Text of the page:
More to the point, it's built into the process of hard-selling a melodrama, which is why it's tough to take the movie's idealism too seriously. For all its paeans to the wisdom of the common man and woman, Running Mates doesn't respect them enough to present heroes and villains with more than a single dimension. It doesn't respect them enough to know that they'll roll their eyes when the candidate stands before his party's convention for the BS and announces his vice-presidential choice without, evidently, having cleared it with the fellow (or his own staff) in advance.
I say: The people deserve better.
Running Mates is a throwback to the Frank Capra era, to Mr. Smith Goes to Washington (1939) and especially State of the Union (1948)—the template for this sort of melodrama. In that film, the candidate (Spencer Tracy) is a popular businessman handpicked to make a run for the presidency by voracious Republicans, among them his wealthy mistress (a young and steely Angela Lansbury—not yet ready to sell out to the Red Chinese). As a man of "the people," Tracy is unafraid to tell his audiences the truth. ("Nomination or no nomination, they've got to know where I stand before the primaries!") But he bows to his handlers, who assure him that power comes not from the people but from state chairmen and business leaders, and who quickly have him spewing tripe about family values and the need to gut government regulations.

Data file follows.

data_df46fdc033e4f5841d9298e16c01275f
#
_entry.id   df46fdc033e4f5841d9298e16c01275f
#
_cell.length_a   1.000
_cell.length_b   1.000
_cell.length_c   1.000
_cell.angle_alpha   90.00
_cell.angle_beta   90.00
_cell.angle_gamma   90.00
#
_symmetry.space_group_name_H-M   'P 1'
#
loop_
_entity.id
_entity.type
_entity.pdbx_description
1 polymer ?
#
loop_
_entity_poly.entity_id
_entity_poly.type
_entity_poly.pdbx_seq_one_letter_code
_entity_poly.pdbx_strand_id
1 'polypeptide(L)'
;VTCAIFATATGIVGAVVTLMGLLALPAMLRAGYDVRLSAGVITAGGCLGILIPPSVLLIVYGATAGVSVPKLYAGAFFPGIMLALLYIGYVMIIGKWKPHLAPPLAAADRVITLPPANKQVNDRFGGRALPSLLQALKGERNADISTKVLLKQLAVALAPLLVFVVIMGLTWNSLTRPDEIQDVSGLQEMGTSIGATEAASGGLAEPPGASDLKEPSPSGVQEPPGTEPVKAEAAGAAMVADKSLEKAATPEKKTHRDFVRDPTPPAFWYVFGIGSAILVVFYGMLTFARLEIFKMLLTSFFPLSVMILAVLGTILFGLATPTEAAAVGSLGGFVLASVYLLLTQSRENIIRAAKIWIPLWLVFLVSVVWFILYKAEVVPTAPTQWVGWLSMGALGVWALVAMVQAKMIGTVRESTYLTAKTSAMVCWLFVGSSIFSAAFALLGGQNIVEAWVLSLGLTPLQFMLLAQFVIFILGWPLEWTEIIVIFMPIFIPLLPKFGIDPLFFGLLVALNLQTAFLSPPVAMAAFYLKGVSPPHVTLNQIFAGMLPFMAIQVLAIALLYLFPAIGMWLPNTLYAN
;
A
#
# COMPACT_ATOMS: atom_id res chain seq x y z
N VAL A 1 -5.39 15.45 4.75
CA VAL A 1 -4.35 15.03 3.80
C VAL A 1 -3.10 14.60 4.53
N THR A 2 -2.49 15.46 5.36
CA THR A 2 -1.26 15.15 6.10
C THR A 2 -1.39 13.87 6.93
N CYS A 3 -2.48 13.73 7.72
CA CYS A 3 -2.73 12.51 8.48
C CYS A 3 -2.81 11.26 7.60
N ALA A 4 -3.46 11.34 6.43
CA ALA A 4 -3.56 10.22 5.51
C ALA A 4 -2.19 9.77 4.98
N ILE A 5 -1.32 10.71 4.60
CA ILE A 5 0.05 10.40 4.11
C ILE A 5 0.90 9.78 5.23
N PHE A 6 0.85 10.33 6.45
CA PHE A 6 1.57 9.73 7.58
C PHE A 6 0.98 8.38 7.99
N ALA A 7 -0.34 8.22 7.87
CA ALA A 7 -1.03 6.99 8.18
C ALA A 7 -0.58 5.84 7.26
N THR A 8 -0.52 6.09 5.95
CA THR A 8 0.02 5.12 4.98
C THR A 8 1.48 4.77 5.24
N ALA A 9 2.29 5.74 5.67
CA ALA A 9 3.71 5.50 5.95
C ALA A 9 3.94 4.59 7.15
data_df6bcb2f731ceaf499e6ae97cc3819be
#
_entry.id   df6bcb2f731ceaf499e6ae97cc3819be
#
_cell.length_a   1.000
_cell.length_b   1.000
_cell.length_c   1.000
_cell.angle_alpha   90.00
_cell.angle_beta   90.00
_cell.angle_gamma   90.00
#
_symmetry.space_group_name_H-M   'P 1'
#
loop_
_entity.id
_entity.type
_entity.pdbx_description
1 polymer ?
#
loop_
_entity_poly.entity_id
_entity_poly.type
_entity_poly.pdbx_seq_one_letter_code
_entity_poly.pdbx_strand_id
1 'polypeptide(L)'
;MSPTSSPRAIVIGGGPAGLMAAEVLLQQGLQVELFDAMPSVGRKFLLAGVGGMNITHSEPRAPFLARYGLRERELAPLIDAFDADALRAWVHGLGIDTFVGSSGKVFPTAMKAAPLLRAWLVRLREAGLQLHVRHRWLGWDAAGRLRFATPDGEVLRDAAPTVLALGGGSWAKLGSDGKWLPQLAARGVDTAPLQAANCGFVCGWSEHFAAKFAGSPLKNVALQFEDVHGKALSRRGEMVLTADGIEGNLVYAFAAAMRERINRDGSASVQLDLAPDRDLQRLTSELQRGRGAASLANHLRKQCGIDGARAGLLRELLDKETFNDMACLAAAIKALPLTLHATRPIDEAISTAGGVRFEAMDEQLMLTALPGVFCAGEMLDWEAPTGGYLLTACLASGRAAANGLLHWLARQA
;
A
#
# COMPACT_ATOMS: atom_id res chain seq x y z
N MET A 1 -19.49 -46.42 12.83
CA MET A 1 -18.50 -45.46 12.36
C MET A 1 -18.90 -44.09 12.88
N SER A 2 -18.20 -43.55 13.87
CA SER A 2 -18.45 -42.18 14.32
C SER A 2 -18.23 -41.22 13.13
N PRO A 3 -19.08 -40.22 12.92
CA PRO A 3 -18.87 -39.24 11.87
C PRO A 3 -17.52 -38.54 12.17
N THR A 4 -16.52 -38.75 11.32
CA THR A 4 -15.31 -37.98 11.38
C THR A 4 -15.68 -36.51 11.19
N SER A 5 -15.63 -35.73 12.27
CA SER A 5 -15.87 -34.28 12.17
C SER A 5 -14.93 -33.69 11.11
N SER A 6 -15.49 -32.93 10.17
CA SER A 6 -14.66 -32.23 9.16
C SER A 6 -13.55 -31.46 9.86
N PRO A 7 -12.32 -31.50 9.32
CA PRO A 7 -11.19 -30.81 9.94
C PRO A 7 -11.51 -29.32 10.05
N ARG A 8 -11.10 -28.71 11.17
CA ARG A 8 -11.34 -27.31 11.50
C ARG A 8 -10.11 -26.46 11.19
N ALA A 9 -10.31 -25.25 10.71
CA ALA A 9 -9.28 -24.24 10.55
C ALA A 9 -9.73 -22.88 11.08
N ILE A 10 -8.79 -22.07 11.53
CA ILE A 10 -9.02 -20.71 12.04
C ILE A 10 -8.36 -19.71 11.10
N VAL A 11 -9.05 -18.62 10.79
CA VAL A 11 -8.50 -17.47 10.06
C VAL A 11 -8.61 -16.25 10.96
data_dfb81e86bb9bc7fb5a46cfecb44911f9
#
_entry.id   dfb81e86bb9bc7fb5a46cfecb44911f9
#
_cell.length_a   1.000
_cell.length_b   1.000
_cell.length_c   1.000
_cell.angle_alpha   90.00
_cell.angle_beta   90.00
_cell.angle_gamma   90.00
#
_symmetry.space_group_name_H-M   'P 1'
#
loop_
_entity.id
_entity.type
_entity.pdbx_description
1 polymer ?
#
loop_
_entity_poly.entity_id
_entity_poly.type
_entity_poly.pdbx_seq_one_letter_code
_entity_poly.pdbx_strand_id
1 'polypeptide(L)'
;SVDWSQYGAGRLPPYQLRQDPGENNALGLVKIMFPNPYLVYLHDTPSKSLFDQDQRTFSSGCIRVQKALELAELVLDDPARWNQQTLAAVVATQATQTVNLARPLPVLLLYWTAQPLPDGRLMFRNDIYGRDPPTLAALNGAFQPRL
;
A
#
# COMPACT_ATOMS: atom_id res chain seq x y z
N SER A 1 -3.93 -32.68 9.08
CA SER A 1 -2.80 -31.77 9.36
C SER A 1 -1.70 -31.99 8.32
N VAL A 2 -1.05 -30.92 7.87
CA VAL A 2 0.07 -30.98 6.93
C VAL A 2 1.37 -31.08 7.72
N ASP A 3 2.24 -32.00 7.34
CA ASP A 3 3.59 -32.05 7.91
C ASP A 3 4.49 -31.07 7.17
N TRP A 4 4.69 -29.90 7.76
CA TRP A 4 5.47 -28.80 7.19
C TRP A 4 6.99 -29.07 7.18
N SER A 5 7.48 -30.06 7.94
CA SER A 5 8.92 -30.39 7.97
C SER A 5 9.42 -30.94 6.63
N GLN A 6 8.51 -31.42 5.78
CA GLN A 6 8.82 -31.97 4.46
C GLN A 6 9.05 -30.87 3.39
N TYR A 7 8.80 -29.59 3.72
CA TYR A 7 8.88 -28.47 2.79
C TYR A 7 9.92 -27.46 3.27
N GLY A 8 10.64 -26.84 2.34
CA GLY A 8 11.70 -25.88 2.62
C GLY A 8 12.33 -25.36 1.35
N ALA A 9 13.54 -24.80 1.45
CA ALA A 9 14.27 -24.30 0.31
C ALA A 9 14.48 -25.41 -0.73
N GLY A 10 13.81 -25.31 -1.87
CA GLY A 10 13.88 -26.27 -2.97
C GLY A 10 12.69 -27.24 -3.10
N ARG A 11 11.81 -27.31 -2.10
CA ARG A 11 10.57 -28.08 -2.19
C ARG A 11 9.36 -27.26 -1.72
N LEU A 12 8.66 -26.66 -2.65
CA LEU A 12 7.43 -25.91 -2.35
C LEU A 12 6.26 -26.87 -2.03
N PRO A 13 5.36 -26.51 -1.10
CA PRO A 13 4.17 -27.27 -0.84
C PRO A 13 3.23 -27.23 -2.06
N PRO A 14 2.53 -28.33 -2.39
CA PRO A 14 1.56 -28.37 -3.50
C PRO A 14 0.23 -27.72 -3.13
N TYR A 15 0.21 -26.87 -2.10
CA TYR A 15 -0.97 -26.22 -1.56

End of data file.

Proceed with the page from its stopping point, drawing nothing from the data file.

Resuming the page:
But did Reagan go on to deliver his own unscripted BS? Of course not. The man who would appoint James Watt to be the custodian of the environment would borrow the style of Tracy's utterance, not its point. I've racked my brain for a comparably momentous and successful improvisatory BS in the real world. Ed Muskie was probably extemporizing in 1972 when he fell apart in New Hampshire, but that didn't put him over the top—it ended his political career. Bill Clinton reportedly gutted his prepared text when he spoke to the nation after testifying before the Starr committee, but that was judged a disaster—a gauntlet flung down at a time when unmitigated contrition was in order. Candidates like Ross Perot and John McCain have been known to throw away prepared texts, but both are widely regarded as unhinged. You have to go back to Harry Truman—pre-television—for a winner with a reputation for prickly spontaneity, and even Truman had the good sense not to run against his own party.
You wouldn't guess that from our movies, however. Consider the chief executive (Michael Douglas) of Aaron Sorkin's The American President (1995) impulsively junking a sell-out address on the brink of his re-election campaign. In the BS, he throws his weight behind an environmental bill and attacks Republicans who've branded his liberal-lobbyist girlfriend (Annette Bening) a "whore"—which brings the dishy, demoralized Democrat racing back to the White House with Lois Lane eyes. Consider the suicidal Senate re-election candidate (Warren Beatty) of Bulworth (1998) discarding a feel-good paean to the new millennium and telling an amazed African-American audience that no politician cares about them because they don't give money. Charged up by the crowd, his newfound candor, and the ardor of a dishy, dreadlocked black woman (Halle Berry), Bulworth embarks on a BS odyssey, a series of rabidly populist raps that infuriate the PACs and party poohbahs but reignite his campaign. In Beatty's fantasia of potency regained, the anti-special-interests BS doesn't only make you Superman. It makes you Superblack.